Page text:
In my corporate career, I hired many of the top-tier, large search firms for retained projects and experienced varying degrees of success.  Many of those firms are very good at what they do and have great reputations.  The consistently frustrating theme I experienced, however, was inconsistent communication and accessibility.  Boutique and smaller firms have a keener appreciation for the art of relationship building and communication – and accountability to the client.   And, perhaps here is where the word “specialized” enters into this discussion.  CCI specializes in understanding that our clients have chosen us to represent them and their brand in the marketplace…and we take that trust very seriously.  We pride ourselves on personalizing our approach and keeping our clients informed with status / progress reports and conversations along the way.

We personalize in other ways as well and know that what works for one client doesn’t always work for another.  Our job is to make things as efficient and easy as possible for the client.  We know that versatility and the ability to pivot and adjust to the changing needs of clients is also a large part of the value proposition we offer.

As a human capital consulting firm with four areas of Practice (Talent Acquisition, HR Consulting, Talent Development, and Career Transition), we have a unique perspective on the full life cycle of the employment relationship.  We are in the people business and we focus on the candidate experience and perception of their experience with us.  It’s all important!

Often in CCI’s Career Transition Practice, we hear feedback from candidates who are in a job search about the experience they are having in working with larger firms. Often, they are feeling that communication is lacking and they are disregarded in the process.  We integrate that feedback into our Talent Acquisition Practice.  How a candidate feels as they are approached, engaged, interviewed, assessed, and shepherded through the recruiting process not only impacts the reputation of the search firm but also, more importantly, impacts the reputation of the company that CCI is representing.    Everything we do is a reflection of our client; it impacts the candidate(s) view of the company and in many ways, is the first input to “employee engagement” and a new hire identifying with the new employer.   In firms like CCI, there is better cognizance of the experience of the candidate.  That same communication that is so important for the client is equally as important for the candidate.  It’s the search firm’s job to make sure that the candidate knows the plan and is properly guided through the process.  And, as the search concludes, the candidate should be properly informed and offered support and feedback.  Reputation is important to our clients; so, we manage it as we would manage our own!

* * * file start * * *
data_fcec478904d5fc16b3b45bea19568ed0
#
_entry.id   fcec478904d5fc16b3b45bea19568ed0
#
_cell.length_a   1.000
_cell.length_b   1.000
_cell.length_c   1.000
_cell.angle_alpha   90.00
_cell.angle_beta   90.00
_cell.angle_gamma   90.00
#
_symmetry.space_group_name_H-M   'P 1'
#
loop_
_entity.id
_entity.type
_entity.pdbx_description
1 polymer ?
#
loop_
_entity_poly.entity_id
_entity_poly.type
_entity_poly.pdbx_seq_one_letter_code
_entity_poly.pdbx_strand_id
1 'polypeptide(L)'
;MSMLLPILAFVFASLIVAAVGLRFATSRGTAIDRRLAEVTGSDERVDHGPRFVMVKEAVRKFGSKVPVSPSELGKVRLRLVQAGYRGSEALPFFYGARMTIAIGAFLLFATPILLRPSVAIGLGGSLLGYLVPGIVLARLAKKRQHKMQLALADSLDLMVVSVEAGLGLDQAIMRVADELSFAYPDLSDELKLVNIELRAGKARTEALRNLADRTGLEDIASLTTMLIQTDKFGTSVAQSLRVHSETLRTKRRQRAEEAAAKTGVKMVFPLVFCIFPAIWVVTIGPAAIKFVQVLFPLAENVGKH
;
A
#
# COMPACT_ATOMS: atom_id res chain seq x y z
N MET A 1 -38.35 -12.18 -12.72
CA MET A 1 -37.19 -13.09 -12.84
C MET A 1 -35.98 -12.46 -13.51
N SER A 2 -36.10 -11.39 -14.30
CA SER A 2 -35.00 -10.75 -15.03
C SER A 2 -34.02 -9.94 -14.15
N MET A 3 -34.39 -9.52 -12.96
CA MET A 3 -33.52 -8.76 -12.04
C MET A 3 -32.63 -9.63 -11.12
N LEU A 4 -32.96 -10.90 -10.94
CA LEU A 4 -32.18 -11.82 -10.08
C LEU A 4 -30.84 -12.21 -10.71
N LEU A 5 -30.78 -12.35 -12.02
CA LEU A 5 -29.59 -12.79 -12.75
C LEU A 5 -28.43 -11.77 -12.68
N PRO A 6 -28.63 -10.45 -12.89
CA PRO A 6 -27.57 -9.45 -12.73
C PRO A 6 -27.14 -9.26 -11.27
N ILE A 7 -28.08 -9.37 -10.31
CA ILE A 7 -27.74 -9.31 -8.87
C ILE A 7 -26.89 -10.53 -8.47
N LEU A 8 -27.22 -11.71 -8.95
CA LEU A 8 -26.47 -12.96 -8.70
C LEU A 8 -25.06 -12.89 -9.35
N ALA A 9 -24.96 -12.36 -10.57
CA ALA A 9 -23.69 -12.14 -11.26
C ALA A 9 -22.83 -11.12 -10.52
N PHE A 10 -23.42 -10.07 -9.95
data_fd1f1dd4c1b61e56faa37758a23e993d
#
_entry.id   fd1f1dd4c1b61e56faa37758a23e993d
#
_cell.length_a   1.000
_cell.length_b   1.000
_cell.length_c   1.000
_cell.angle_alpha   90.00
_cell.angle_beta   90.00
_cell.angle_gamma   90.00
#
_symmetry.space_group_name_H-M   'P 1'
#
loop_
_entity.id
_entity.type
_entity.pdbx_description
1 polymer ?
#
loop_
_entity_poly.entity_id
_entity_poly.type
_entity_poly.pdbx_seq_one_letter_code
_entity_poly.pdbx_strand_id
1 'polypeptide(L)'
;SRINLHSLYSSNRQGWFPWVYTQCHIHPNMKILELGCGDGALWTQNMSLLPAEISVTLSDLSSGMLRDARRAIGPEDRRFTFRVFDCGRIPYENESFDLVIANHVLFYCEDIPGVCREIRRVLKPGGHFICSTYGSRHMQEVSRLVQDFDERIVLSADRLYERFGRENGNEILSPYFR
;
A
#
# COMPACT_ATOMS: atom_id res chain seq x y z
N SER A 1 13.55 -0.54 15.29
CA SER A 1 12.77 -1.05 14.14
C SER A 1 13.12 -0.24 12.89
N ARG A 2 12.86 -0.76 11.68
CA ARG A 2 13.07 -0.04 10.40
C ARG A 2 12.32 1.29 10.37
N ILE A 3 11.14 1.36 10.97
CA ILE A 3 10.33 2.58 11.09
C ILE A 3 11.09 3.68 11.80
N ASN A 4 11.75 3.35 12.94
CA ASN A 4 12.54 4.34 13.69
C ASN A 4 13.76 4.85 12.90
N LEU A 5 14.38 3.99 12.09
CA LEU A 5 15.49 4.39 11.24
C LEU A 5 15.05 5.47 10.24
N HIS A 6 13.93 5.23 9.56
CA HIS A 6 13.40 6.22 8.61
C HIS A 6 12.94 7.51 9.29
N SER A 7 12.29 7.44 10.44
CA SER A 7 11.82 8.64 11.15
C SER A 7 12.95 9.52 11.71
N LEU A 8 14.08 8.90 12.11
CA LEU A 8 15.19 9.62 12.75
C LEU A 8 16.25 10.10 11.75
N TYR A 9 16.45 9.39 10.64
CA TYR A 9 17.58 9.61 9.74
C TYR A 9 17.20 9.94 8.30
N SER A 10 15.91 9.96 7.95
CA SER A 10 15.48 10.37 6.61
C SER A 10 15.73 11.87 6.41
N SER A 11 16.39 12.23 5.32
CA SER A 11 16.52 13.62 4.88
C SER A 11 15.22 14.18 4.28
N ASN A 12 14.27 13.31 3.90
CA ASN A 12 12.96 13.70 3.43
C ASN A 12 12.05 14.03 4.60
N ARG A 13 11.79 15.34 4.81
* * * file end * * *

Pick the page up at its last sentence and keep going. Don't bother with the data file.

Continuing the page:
CCI’s business promise as a search firm is one that never loses sight of what makes us different – and the reason small and large clients alike return again and again.  They appreciate working with a “super-boutique” that is broadly experienced, nimble, flexible, accessible – and deeply focused on business outcomes for our clients.  Our business is built on relationships and on delivering on our promises.

The post In Executive Search, Bigger is not Better appeared first on CPI World.

Lessons Learned from a Godfather Offer

Kimberly Simpson

Kimberly Simpson

Is your board ready if the company receives a so-called godfather offer—an offer so strong it cannot be ignored—to purchase the company? Could social conflicts within the company be the undoing of an M&A deal that would benefit shareholders? Panelists at a recent NACD Carolinas Chapter program shared insights on board readiness, lessons learned, and the current state of the M&A market.

The Godfather Offer at Piedmont Natural Gas

According to Tom Skains, former chair and CEO of Piedmont Natural Gas Company, and director of Duke Energy Corp., directors should remember two critical points about the possibility for M&A activity at their companies:

  1. Always be prepared for the unexpected.
  2. Everything is for sale at the right price.

In the case of Piedmont, Skains was aware of industry consolidation and how Piedmont performance compared to peers. However, given the company’s stock price in 2015, he believed Piedmont would be among the last in the industry to be an acquisition target. Nonetheless, after two major companies in the field merged in what became the catalyst for Piedmont, the company was courted by two potential suitors, with offers as much as 50 percent over the company’s trading value. Within two months, Duke Energy purchased Piedmont for $4.9 billion.